monday, 18 june 2007

posted at 21:06
tags:

Today I checked in my pipe code. It consists of the Pipe() system call, the FSA_PIPE and ACTION_PIPE definitions, the implementation in pipefs.handler, and the changes to shell and the C library to use it. Its nice to have it finished off, but then I got on the bus on the way home and realised I didn't really know what to work on. I've sort of forgotten what I was doing before I started on this stuff, but I've also seen a lot of bad code while implementing this stuff and it bothers me to leave it alone.

So, I've decided to reimplement pipefs.handler. I can justify it because it will have to be reworked for packets eventually, and it doesn't actually implement the features and interface of the AmigaOS Queue-Handler which provided the same facilities. It'll also be an excuse to clean up the horrendous code in pipefs.handler.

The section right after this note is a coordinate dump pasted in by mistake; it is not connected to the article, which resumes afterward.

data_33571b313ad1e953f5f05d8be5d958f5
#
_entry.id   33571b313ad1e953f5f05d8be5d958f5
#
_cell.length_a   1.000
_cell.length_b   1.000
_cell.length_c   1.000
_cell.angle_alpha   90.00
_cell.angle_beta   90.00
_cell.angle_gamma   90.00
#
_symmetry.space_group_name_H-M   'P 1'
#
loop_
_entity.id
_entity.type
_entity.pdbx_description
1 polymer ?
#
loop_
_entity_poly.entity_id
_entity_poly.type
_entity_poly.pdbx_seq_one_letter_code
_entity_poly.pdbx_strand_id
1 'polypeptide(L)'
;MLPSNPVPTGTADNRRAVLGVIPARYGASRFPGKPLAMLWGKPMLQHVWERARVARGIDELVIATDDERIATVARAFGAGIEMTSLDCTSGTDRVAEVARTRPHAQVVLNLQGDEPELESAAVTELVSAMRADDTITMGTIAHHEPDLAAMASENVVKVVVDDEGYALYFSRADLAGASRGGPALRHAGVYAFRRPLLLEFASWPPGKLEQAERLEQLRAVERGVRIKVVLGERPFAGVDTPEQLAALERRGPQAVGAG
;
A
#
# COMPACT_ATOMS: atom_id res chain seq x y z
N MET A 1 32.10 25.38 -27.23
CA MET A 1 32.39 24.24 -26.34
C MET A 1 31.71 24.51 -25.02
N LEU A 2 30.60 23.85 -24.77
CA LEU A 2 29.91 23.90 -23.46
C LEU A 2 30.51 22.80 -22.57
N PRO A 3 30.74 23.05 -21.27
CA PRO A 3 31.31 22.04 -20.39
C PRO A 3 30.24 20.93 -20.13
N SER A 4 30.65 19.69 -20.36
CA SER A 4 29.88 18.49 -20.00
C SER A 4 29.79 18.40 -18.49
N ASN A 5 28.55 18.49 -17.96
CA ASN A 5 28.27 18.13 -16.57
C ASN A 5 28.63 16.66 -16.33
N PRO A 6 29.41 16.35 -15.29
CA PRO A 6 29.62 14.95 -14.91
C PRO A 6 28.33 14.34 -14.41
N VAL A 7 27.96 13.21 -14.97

The 3.9 SDK has a pretty good description of what the interface is like. Basically, you open some PIPE: object and write stuff to it. The data you write gets buffered in the handler. When something else opens the object and reads from it, it gets everything that was read into the buffer. If the buffer is empty when the last user closes it, the object is destroyed. Otherwise, it hangs around in memory until someone else opens it and reads from it (or you reboot).

Pipes are named and system-wide. PIPE: alone without a "name" (or "channel" as the SDK likes to call it) is still named, and will still do the same thing as a pipe where the name is specified. The name can have CON:-style options to specify buffer size, which of course we can extend in the future.

I should be able to copy a fair chunk of code from fat.handler. The number of packets that need implementing is minimal: FINDINPUT, FINDOUTPUT, FINDUPDATE, READ, WRITE, END, IS_FILESYSTEM and of course PIPE. packet.handler will also need a translation for ACTION_PIPE. In theory this seems simple - I hope it turns out that way.